Now the shame of Italian football is washed in the fresh blood of a Sicilian policeman some, especially it seems here in a land of football sweetness and towering profit, are saying it is some final, damning judgement.
Maybe, but then maybe not. Perhaps the accumulation of match-fixing corruption and violence on the terraces and in the streets, and climactically the tragedy in Catania last Friday night, has pushed one of the world's great football nations to a unique point of responsibility.
The truth is there can be only one interpretation of the decision by the emergency administration of Italy's equivalent of the Football Association to ban all levels of football over the weekend and almost certainly for at least one more weekend until "appropriate measures and safeguards have been established".
This is unprecedented action, the kind that was never even contemplated in England in all those years when hooliganism was gestating and then being exported into every corner of the European game, a product leader which in its numbers and its scale exceeded anything ever seen before, even in some of the more warring examples of Italian volatility.
Interestingly, there could only be reflection when one English newspaper yesterday listed the trail of Italian football violence. There were some shocking examples stretching back to 1962, no doubt, but the death toll happened to be seven.
You may say that every football game ever played is not worth the unnecessary cost of an innocent human life, and there is certainly no way to comfortably measure a problem by counting up fatalities, but it does happen to be true that the cost to life in Italy, over 45 years, was only fraction of that caused to Juventus fans in Heysel, largely by the conduct of Liverpool fans. And it took not 45 years but roughly 45 minutes. What happened then? English football was banned from Europe - and, naturally, there was unsuccessful appeal.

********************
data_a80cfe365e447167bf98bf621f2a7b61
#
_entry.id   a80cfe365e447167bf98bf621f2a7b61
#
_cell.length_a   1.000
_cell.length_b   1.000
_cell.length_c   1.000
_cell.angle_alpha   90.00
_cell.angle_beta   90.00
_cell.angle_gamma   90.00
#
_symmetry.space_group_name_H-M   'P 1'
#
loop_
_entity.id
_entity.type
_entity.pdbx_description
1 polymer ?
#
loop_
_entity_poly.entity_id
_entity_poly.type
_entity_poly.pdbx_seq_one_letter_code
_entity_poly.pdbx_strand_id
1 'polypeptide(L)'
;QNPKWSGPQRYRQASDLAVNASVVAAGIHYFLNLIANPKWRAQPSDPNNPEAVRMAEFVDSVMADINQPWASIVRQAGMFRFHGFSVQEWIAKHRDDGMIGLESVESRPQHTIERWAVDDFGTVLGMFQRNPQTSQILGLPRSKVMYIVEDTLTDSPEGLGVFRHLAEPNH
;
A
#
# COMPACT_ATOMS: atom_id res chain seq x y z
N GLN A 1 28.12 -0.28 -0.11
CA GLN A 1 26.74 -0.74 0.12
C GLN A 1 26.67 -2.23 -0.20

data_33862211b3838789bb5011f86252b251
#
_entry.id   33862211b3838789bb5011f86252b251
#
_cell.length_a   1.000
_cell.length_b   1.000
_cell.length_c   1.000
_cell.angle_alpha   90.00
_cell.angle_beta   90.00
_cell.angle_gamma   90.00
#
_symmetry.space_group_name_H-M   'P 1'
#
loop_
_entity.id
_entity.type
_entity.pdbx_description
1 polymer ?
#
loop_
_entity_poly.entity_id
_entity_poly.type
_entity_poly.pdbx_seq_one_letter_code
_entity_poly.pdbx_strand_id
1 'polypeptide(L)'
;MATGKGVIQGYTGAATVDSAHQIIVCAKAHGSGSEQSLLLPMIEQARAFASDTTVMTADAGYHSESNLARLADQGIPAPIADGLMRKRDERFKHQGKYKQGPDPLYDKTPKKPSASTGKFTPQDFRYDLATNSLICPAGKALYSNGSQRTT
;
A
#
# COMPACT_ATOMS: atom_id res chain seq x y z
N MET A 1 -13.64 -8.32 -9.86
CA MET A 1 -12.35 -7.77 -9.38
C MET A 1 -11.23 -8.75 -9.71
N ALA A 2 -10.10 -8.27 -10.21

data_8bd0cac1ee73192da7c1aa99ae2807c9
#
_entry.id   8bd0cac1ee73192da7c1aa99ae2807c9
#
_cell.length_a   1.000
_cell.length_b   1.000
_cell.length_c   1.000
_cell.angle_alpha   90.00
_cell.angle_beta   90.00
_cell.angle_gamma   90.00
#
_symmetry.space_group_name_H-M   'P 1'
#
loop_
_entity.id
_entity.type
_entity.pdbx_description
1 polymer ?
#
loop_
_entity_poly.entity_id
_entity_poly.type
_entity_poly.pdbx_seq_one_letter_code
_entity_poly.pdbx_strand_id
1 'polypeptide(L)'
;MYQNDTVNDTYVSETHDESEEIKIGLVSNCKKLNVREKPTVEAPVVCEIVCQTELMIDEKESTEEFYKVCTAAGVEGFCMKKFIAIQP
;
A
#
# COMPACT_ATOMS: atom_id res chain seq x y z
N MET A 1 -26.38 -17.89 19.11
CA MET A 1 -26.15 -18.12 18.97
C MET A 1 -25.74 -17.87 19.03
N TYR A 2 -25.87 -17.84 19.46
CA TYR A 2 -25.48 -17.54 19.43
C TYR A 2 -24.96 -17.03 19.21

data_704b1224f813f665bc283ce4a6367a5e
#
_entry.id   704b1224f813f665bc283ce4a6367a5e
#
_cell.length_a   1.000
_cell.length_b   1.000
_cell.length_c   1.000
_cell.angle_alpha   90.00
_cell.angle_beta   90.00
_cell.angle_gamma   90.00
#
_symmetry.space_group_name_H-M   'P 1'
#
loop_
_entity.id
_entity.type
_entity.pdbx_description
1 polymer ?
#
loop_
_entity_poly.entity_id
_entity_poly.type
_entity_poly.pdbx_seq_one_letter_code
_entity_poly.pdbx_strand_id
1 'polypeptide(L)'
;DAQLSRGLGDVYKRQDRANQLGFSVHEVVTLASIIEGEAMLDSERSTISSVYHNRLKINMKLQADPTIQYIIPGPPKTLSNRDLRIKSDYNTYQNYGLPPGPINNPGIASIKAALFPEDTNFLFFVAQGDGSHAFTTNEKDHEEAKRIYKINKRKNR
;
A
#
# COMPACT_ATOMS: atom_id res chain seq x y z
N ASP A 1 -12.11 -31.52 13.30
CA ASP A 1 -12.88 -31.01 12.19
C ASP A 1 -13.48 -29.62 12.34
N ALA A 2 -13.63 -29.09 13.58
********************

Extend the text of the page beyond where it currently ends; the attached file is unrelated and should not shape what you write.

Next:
This may go against the prideful assumption that English football has largely cured itself of institutionalised hooliganism, but if intelligent co-operation with the police has brought huge benefits, the problem, as it always will be, has not disappeared but is reassuringly dormant, a fact which was illustrated dramatically enough last week when 11 policemen were injured, fortunately not fatally, as an estimated 500 Wolves fan expressed their anger at being defeated by West Brom.
How serious will be the repercussions? No heavier, we can be sure, than when Leeds fans invaded the Elland Road pitch in the Seventies, and the club were required to play a few games on neutral grounds, or when they rioted on the south coast during a push for promotion in the Eighties. How sustained, come to think about it, was the official reaction to the attempts last season of Liverpool fans to overturn an ambulance containing the Manchester United player Alan Smith, who had just broken his leg.
The point here is not that Italian football is suddenly a paragon of strong-minded virtue - or that it has not inherited a malignant harvest after many years of refusing to face up to the long-terms consequences. No, it is not that - it is to say that however late the hour, Italian football has responded to the scale of its own problems in a most meaningful way.